Dictionary.com

unhinge

[ uhn-hinj ]
/ ʌnˈhɪndʒ /
Save This Word!
See synonyms for: unhinge / unhinged / unhinging on Thesaurus.com

verb (used with object), un·hinged, un·hing·ing.
to remove (a door or the like) from hinges.
to open wide by or as if by removing supporting hinges: to unhinge one's jaws.
to upset; unbalance; disorient; throw into confusion or turmoil: to unhinge the mind.
to dislocate or disrupt the normal operation of; unsettle: to unhinge plans.
to detach or separate from something.
to cause to waver or vacillate: to unhinge supporters of conservative policies.
QUIZ
SHALL WE PLAY A "SHALL" VS. "SHOULD" CHALLENGE?
Should you take this quiz on “shall” versus “should”? It should prove to be a quick challenge!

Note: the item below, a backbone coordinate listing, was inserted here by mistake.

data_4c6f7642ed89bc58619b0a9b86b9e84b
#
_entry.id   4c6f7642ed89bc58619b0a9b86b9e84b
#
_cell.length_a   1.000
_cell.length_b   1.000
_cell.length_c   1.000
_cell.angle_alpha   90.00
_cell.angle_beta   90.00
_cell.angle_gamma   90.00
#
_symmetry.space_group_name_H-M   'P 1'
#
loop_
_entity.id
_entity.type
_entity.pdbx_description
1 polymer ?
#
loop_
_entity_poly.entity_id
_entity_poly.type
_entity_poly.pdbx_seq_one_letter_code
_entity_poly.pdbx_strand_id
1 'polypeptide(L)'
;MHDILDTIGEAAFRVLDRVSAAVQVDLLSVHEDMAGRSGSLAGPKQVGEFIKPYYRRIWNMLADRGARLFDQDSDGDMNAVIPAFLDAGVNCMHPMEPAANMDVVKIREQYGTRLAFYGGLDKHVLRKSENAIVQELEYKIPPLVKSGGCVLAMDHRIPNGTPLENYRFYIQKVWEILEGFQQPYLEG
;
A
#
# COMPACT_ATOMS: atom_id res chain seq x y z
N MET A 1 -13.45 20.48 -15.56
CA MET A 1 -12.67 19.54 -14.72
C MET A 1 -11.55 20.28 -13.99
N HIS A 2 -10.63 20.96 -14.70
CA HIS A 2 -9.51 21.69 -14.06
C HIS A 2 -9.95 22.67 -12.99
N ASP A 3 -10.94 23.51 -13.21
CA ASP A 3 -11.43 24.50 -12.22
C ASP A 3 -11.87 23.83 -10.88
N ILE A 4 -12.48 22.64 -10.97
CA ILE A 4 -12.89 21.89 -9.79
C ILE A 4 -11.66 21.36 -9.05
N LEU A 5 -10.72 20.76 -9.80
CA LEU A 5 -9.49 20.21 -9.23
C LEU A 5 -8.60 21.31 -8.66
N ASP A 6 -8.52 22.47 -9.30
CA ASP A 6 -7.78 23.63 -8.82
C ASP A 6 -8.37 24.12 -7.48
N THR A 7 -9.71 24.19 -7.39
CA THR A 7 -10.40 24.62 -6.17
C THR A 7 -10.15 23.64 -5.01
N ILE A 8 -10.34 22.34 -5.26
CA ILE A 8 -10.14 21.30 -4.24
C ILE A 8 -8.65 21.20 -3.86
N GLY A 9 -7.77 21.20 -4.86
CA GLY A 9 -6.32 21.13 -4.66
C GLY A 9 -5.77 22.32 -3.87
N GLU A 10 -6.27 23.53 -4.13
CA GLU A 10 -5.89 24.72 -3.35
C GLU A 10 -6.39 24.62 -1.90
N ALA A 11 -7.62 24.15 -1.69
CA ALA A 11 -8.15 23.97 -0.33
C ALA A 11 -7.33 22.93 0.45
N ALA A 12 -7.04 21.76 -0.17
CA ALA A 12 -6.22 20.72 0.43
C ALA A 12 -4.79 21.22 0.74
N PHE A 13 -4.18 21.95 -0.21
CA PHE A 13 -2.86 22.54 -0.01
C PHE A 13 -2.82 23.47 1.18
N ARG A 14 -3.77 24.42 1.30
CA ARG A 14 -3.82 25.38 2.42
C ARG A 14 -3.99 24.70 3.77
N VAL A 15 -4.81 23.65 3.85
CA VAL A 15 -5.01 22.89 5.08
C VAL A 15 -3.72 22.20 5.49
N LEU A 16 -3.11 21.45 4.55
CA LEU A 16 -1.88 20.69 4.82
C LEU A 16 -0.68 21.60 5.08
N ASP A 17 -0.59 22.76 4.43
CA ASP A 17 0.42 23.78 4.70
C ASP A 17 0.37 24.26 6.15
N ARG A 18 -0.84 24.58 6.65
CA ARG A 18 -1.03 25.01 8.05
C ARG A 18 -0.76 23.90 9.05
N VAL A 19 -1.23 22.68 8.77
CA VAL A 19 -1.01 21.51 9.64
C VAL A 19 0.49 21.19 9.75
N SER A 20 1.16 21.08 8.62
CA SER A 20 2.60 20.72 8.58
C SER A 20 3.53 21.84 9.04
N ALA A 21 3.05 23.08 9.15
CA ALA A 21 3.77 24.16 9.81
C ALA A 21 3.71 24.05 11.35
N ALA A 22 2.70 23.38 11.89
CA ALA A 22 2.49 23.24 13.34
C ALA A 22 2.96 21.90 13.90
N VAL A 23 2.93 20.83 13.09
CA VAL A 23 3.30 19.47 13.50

Question 1 of 6
Which form is used to state an obligation or duty someone has?

Origin of unhinge

First recorded in 1605–15; un-2 + hinge

OTHER WORDS FROM unhinge

un·hinge·ment, noun
Dictionary.com Unabridged Based on the Random House Unabridged Dictionary, © Random House, Inc. 2022

How to use unhinge in a sentence

British Dictionary definitions for unhinge

unhinge
/ (ʌnˈhɪndʒ) /

verb (tr)
to remove (a door, gate, etc) from its hinges
to derange or unbalance (a person, his mind, etc)
to disrupt or unsettle (a process or state of affairs)
(usually foll by from) to detach or dislodge
Collins English Dictionary - Complete & Unabridged 2012 Digital Edition © William Collins Sons & Co. Ltd. 1979, 1986 © HarperCollins Publishers 1998, 2000, 2003, 2005, 2006, 2007, 2009, 2012
FEEDBACK